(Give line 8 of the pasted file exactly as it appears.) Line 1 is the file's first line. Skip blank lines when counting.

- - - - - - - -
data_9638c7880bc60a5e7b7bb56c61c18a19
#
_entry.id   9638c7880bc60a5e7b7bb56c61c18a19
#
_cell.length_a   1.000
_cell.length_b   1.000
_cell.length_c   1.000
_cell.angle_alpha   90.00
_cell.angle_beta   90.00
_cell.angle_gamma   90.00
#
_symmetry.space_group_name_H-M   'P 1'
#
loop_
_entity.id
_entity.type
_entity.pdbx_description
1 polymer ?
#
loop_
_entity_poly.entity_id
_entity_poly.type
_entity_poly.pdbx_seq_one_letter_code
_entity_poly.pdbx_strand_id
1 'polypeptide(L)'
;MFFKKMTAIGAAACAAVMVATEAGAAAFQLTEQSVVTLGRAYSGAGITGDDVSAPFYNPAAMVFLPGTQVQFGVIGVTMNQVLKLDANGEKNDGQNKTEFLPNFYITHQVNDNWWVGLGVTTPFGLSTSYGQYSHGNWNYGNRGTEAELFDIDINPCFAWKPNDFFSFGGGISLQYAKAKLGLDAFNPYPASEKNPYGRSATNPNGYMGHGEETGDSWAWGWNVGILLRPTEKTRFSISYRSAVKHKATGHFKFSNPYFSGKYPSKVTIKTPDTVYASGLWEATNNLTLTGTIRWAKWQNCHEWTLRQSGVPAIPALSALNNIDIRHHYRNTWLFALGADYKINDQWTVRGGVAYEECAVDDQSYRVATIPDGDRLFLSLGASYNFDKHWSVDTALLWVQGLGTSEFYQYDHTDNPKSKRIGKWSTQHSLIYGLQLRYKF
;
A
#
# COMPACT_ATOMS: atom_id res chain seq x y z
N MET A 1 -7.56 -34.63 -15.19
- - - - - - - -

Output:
_cell.angle_alpha   90.00